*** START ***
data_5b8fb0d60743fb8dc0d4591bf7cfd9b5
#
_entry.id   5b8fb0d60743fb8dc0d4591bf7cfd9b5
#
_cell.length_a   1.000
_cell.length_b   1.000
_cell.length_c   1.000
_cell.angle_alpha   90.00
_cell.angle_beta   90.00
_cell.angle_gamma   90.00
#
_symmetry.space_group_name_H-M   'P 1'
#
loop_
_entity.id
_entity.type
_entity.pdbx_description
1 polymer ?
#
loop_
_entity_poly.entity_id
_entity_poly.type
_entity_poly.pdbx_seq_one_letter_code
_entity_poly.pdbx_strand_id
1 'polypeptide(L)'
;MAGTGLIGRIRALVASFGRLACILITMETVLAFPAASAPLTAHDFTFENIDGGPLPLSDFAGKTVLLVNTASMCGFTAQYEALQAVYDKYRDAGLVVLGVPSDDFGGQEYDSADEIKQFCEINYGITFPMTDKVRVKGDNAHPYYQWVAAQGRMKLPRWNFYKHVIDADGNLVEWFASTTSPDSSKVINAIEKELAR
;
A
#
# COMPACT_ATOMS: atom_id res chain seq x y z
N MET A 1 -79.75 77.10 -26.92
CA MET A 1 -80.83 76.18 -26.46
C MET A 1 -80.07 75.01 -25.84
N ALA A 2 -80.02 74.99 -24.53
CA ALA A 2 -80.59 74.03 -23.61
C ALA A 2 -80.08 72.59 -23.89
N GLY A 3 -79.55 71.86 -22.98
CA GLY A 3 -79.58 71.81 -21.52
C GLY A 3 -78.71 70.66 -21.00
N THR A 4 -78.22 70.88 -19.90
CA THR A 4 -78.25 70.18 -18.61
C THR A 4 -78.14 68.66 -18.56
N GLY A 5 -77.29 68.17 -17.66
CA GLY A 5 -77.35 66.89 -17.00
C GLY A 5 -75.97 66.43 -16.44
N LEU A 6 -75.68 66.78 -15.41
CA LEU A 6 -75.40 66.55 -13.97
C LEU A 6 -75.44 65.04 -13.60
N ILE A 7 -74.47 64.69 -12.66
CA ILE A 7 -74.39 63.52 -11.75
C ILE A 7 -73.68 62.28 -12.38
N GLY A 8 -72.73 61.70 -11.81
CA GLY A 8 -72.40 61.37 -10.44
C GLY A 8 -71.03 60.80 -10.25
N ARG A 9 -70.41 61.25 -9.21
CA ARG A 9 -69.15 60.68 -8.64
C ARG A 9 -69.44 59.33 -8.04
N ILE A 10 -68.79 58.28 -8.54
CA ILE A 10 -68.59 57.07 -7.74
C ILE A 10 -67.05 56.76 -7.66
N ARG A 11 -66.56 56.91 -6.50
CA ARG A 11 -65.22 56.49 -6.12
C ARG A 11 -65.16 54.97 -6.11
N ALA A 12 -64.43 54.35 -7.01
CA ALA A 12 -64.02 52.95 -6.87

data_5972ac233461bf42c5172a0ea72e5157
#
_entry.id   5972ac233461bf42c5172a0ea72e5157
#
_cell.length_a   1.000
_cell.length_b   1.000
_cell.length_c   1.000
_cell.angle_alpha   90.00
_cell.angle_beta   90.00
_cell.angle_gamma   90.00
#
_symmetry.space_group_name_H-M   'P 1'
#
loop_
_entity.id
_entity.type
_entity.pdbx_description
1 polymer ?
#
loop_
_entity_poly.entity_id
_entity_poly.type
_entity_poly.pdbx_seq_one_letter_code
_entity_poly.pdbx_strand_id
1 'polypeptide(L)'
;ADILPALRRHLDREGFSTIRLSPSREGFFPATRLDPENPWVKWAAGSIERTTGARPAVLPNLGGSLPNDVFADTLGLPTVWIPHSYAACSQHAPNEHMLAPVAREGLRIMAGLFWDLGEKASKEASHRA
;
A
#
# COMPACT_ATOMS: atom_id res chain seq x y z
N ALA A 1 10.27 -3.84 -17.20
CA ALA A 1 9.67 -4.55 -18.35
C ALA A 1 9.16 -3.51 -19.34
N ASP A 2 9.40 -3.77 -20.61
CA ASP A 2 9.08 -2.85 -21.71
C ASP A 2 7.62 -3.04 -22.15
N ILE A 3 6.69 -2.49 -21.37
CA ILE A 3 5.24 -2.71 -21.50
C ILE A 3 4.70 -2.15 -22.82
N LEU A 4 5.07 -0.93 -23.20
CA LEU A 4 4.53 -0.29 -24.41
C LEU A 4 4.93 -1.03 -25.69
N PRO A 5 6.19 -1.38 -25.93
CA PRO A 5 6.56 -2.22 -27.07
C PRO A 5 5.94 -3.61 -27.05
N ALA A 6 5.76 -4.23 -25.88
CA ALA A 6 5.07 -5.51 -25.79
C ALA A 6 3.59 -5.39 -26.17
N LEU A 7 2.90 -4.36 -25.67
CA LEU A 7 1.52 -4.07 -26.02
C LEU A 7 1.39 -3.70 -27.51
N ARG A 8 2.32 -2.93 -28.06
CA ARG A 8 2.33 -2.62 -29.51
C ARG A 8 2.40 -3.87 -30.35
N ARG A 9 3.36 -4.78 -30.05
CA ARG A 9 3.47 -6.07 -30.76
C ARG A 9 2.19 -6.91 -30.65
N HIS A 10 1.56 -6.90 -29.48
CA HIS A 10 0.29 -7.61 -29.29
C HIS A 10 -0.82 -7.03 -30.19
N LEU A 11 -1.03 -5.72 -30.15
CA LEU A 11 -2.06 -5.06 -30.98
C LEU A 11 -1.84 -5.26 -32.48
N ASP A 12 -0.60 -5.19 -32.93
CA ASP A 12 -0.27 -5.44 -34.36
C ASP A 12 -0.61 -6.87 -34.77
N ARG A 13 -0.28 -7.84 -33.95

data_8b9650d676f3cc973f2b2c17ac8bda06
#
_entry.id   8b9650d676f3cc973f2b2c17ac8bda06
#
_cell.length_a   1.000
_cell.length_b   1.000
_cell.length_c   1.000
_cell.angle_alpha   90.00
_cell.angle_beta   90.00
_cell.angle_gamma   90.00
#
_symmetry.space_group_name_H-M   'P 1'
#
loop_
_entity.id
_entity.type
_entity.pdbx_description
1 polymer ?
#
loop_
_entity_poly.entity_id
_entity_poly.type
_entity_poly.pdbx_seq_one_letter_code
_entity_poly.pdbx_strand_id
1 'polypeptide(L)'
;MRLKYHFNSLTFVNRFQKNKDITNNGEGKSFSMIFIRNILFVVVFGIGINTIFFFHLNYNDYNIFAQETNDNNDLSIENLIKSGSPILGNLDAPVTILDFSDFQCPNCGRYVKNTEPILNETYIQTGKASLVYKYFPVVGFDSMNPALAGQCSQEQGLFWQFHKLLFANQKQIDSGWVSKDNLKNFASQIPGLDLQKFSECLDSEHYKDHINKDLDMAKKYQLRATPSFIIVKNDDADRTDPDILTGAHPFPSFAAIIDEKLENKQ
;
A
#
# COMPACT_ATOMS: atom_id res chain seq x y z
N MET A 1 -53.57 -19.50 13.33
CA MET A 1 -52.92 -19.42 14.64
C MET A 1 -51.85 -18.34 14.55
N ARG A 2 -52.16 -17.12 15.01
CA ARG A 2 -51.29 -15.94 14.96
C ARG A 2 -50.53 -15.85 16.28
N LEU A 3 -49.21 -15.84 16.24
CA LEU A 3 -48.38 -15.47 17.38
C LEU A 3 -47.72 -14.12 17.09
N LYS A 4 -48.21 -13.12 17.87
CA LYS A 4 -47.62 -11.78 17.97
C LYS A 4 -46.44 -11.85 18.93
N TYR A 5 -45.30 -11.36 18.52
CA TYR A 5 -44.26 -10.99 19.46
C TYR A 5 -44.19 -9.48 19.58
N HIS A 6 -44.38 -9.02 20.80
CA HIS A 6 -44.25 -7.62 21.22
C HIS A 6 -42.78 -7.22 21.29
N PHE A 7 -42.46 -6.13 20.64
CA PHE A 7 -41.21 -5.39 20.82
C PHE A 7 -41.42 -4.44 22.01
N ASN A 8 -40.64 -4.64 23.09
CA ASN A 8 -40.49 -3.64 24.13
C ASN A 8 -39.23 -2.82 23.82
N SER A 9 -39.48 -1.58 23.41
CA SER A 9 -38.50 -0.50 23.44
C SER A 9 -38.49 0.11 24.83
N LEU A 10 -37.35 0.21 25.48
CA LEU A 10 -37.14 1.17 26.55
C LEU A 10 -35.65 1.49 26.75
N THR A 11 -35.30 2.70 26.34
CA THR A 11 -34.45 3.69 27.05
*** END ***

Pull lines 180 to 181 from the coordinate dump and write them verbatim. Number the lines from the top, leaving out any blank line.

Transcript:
C HIS A 6 -42.78 -7.22 21.29
N PHE A 7 -42.46 -6.13 20.64